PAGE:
|Brickmaking in this area was started by B.J.Harfield Forder from Buriton in Hampshire. He first started in Westoning, close by the Midland Railway which he needed to transport his bricks As this operation was successful Forder decided to expand into the Oxford clay belt. By 1897 he had opened new brickworks at Elstow and Wootton Pillinge.
Fletton brickmaking in the Peterborough area was quite well advanced by this time and Forder looked to this area when he needed partners to expand his business. All 3 of his sites were highly mechanised and he required more capitol. Arthur and George Keeble joined Forder accompanied by Halley Stewart, then prospective Liberal candidate for Parliament. Stewart had capitol to invest as he had recently sold his family's business in Kent
The Keeble brothers did not want to remain in the brickmaking business, only wanting short-term investments and soon sold their small brickworks to Halley Stewart to become part of the Forders' works.
In 1900 Forders became a limited company and Halley became the chairman. Other members of his family joined and continued building up the company. By 1910 Forders was producing 48 milion bricks a year.
After the World War I the various brickmakers within the Oxford clay belt has become 4 main groups, losing many of the smaller brick companies along the way. These groups were Forders, the London Brick Company, the Itter companies and the United and Northan Brick companies. Gradually over the years the companies joined together to try to stabilise the costs and pricing within the industry. By 1923 all of the companies except Itter's joined together,. They became the London Brick Company and Forders Ltd with Percy Malcom Stewart (Halley's son) as Chairman. In 1927 the new company purchased a controlling interest in Itter's company and it became part of the new company. In 1936 the expanded company simply traded as the London Brick Company Ltd.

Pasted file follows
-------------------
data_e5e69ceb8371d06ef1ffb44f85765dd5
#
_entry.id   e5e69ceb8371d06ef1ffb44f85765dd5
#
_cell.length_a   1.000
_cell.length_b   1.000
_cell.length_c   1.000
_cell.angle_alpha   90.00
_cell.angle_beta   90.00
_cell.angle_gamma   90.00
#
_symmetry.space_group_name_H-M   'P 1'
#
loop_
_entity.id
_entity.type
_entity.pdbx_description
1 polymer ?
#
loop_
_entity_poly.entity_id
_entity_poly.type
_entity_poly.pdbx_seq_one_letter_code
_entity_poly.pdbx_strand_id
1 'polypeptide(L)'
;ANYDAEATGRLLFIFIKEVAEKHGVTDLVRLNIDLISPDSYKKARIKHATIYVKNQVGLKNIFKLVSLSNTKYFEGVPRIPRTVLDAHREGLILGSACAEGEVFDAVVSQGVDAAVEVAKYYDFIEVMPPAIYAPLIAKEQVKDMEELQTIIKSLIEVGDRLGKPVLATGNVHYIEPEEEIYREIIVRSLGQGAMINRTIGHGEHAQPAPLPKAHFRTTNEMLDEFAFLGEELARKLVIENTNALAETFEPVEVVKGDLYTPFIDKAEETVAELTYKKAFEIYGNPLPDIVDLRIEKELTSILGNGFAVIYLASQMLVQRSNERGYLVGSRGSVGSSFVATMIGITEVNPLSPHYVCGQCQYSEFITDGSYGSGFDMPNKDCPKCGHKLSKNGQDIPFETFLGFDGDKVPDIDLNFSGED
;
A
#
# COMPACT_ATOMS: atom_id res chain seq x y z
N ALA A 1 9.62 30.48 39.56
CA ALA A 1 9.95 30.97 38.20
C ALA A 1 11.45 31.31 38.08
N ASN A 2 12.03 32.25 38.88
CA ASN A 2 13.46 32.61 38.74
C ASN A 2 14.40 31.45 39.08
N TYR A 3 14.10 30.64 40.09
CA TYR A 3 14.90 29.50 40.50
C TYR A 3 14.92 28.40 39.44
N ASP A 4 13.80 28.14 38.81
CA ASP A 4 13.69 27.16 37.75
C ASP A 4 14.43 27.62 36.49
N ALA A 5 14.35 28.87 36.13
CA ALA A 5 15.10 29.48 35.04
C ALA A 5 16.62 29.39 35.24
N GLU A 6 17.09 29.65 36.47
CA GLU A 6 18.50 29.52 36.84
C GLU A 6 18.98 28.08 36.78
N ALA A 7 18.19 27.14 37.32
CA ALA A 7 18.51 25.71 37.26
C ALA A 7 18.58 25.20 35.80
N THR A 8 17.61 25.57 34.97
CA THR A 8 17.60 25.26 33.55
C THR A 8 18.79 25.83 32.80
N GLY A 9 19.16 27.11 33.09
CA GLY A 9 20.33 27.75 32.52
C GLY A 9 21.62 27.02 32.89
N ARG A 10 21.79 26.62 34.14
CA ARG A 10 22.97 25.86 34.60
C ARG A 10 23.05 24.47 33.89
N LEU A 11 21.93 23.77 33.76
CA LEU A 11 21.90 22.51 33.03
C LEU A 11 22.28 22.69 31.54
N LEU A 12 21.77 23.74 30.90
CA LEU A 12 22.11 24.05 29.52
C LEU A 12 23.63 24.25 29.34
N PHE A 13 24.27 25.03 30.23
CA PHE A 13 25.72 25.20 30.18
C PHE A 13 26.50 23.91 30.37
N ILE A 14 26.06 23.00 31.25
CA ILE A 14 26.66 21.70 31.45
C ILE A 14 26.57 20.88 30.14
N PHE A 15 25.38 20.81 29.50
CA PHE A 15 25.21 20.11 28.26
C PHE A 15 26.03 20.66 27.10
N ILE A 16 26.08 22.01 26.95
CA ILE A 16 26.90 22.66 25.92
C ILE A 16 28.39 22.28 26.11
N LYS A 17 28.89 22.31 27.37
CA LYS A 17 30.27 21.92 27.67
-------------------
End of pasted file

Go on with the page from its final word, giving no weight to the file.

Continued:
Because of the strong moral and religious beliefs of the Stewart family the village of Wootton Pillinge was transformed into Stewartby Model village. The Stewart family believed in sharing the prosperity created by the brick industry. As well as providing decent housing the employees benefited from better pay and working conditions. In recognition of this contribution the village became known as Stewartby in 1937.